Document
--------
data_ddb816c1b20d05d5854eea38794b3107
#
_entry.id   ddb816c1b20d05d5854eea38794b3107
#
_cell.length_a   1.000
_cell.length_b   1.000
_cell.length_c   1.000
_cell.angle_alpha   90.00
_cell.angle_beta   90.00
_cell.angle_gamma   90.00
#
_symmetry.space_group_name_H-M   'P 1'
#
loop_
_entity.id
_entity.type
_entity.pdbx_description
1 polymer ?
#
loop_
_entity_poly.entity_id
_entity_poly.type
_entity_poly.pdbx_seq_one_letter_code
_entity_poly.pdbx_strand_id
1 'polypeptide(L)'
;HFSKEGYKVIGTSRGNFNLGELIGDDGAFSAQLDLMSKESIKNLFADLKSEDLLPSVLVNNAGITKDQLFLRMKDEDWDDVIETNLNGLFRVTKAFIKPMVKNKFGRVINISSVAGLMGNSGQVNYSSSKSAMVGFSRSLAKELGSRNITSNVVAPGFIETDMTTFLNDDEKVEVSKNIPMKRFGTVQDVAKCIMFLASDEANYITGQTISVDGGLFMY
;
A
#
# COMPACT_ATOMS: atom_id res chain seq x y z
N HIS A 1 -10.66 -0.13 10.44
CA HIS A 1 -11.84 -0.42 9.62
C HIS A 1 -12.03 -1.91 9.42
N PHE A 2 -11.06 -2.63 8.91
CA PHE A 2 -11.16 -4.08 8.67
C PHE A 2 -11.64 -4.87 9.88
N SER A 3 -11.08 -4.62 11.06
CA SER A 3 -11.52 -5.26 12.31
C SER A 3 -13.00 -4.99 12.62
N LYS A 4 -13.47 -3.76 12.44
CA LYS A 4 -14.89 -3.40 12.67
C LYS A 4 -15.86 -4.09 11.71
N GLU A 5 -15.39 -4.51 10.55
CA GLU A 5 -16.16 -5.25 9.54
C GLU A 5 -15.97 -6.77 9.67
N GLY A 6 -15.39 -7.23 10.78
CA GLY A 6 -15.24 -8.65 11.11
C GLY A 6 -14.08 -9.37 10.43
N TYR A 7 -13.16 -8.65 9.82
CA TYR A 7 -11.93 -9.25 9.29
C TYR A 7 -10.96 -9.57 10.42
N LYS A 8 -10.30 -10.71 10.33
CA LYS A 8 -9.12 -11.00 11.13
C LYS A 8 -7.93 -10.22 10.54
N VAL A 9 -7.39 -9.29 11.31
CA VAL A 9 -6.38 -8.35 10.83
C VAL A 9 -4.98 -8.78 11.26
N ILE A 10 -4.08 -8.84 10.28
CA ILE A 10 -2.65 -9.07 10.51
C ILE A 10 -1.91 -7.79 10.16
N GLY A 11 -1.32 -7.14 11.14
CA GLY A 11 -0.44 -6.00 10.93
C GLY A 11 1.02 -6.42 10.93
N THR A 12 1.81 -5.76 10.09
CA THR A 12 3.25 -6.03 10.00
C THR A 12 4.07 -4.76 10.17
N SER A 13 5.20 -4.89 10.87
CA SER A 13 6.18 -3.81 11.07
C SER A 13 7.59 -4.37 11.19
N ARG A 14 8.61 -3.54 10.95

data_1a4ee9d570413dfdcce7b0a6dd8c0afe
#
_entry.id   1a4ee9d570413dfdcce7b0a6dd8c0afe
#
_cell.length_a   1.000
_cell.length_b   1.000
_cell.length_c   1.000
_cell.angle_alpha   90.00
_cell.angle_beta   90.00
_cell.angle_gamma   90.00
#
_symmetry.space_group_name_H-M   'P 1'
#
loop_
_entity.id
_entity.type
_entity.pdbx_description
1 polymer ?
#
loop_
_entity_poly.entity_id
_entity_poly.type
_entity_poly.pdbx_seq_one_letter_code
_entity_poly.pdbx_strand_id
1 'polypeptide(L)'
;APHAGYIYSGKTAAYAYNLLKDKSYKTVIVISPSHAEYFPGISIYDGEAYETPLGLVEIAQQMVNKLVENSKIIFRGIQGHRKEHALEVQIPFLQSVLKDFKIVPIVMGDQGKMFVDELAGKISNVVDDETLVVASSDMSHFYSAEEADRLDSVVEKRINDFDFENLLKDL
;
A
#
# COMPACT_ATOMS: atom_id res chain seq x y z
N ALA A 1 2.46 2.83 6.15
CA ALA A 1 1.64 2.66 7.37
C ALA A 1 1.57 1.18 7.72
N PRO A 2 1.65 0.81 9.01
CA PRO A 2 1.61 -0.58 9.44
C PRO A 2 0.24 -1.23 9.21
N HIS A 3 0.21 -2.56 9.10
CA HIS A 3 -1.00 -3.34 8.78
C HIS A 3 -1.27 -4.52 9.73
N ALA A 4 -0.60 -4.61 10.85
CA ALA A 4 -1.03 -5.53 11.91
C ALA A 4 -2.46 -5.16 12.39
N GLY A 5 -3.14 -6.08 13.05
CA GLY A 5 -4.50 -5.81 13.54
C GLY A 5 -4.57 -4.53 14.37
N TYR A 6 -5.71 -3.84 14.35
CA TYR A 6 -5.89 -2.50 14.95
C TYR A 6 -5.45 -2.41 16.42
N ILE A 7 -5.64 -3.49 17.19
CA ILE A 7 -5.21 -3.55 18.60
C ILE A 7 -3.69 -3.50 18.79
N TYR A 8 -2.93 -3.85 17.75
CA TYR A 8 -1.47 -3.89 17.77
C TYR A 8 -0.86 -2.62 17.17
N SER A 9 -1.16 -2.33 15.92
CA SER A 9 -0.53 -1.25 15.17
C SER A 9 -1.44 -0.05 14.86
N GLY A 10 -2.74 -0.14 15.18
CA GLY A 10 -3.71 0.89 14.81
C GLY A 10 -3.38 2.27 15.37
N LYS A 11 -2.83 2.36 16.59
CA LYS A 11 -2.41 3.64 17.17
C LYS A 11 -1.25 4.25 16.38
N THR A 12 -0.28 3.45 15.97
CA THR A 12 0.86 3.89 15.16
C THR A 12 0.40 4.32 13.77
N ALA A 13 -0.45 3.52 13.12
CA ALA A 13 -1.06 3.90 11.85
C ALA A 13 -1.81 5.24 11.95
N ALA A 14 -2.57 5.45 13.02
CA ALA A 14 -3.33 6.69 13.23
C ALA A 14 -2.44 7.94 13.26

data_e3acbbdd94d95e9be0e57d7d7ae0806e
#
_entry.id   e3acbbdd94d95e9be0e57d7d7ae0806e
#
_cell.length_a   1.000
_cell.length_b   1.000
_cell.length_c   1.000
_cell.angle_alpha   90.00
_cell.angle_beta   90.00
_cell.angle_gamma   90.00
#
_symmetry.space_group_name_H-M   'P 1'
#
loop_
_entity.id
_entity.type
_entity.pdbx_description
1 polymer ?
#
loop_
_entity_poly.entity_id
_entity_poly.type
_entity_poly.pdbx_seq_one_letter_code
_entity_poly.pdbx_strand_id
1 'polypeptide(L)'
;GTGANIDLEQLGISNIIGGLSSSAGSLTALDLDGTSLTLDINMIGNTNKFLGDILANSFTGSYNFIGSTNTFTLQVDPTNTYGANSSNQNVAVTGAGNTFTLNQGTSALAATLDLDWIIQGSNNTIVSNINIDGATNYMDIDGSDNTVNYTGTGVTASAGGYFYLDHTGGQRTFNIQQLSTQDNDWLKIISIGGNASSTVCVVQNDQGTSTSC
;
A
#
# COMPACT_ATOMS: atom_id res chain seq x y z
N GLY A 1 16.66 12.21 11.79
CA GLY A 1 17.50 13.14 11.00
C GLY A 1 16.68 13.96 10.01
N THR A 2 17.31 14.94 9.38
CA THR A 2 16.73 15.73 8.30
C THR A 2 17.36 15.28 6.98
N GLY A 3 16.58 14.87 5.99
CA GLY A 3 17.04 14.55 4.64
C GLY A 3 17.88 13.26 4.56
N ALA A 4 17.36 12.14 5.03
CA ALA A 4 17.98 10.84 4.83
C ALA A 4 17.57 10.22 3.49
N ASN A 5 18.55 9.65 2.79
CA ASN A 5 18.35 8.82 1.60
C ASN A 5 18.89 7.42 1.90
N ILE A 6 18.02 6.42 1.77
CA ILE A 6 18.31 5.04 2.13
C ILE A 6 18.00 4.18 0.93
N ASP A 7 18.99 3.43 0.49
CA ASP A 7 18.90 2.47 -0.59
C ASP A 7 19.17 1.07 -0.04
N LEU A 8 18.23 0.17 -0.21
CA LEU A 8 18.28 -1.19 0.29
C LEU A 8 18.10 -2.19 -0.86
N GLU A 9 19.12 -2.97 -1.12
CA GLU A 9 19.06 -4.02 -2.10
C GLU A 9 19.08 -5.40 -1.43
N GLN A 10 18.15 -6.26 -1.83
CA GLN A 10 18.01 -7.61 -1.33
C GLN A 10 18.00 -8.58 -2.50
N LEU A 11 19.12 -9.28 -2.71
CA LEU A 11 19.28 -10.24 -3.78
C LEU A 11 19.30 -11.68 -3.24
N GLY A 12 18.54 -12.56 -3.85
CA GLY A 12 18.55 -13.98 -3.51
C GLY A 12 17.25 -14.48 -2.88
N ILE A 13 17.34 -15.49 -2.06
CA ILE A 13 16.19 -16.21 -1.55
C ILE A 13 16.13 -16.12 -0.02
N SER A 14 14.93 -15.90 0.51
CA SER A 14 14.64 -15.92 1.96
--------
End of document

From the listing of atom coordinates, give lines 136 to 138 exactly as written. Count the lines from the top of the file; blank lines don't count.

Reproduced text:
C THR A 12 0.40 4.32 13.77
N ALA A 13 -0.45 3.52 13.12
CA ALA A 13 -1.06 3.90 11.85